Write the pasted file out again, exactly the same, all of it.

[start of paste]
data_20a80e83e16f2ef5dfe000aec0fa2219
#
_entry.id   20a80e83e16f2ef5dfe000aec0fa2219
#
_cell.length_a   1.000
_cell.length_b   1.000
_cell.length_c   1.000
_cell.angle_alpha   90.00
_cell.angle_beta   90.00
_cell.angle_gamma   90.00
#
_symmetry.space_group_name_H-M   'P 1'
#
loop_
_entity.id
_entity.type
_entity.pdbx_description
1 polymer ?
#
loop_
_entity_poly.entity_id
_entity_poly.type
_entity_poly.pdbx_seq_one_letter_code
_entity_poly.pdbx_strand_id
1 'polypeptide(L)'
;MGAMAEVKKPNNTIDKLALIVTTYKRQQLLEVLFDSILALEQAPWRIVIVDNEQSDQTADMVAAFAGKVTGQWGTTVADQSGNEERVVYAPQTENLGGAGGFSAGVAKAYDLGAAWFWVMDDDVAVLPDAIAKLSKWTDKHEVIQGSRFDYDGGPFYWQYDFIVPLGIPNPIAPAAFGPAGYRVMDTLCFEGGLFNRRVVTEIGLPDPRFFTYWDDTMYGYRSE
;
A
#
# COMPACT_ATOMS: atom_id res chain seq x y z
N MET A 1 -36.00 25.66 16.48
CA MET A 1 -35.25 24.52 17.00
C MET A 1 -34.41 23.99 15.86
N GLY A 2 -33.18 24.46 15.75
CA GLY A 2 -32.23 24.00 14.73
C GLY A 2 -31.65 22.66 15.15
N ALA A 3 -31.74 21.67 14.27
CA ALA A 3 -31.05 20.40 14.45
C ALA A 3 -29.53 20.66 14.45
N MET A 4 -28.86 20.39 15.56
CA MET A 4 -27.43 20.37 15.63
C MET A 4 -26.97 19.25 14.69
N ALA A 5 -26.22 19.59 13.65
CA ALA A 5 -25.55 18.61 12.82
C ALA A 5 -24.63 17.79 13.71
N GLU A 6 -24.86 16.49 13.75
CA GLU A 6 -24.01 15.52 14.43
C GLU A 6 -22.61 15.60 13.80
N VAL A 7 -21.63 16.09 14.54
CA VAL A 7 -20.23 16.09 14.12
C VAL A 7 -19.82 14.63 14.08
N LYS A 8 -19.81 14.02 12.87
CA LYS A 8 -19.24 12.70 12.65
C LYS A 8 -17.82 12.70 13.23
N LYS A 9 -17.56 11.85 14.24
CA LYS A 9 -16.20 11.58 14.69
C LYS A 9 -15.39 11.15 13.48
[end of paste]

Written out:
data_20a80e83e16f2ef5dfe000aec0fa2219
#
_entry.id   20a80e83e16f2ef5dfe000aec0fa2219
#
_cell.length_a   1.000
_cell.length_b   1.000
_cell.length_c   1.000
_cell.angle_alpha   90.00
_cell.angle_beta   90.00
_cell.angle_gamma   90.00
#
_symmetry.space_group_name_H-M   'P 1'
#
loop_
_entity.id
_entity.type
_entity.pdbx_description
1 polymer ?
#
loop_
_entity_poly.entity_id
_entity_poly.type
_entity_poly.pdbx_seq_one_letter_code
_entity_poly.pdbx_strand_id
1 'polypeptide(L)'
;MGAMAEVKKPNNTIDKLALIVTTYKRQQLLEVLFDSILALEQAPWRIVIVDNEQSDQTADMVAAFAGKVTGQWGTTVADQSGNEERVVYAPQTENLGGAGGFSAGVAKAYDLGAAWFWVMDDDVAVLPDAIAKLSKWTDKHEVIQGSRFDYDGGPFYWQYDFIVPLGIPNPIAPAAFGPAGYRVMDTLCFEGGLFNRRVVTEIGLPDPRFFTYWDDTMYGYRSE
;
A
#
# COMPACT_ATOMS: atom_id res chain seq x y z
N MET A 1 -36.00 25.66 16.48
CA MET A 1 -35.25 24.52 17.00
C MET A 1 -34.41 23.99 15.86
N GLY A 2 -33.18 24.46 15.75
CA GLY A 2 -32.23 24.00 14.73
C GLY A 2 -31.65 22.66 15.15
N ALA A 3 -31.74 21.67 14.27
CA ALA A 3 -31.05 20.40 14.45
C ALA A 3 -29.53 20.66 14.45
N MET A 4 -28.86 20.39 15.56
CA MET A 4 -27.43 20.37 15.63
C MET A 4 -26.97 19.25 14.69
N ALA A 5 -26.22 19.59 13.65
CA ALA A 5 -25.55 18.61 12.82
C ALA A 5 -24.63 17.79 13.71
N GLU A 6 -24.86 16.49 13.75
CA GLU A 6 -24.01 15.52 14.43
C GLU A 6 -22.61 15.60 13.80
N VAL A 7 -21.63 16.09 14.54
CA VAL A 7 -20.23 16.09 14.12
C VAL A 7 -19.82 14.63 14.08
N LYS A 8 -19.81 14.02 12.87
CA LYS A 8 -19.24 12.70 12.65
C LYS A 8 -17.82 12.70 13.23
N LYS A 9 -17.56 11.85 14.24
CA LYS A 9 -16.20 11.58 14.69
C LYS A 9 -15.39 11.15 13.48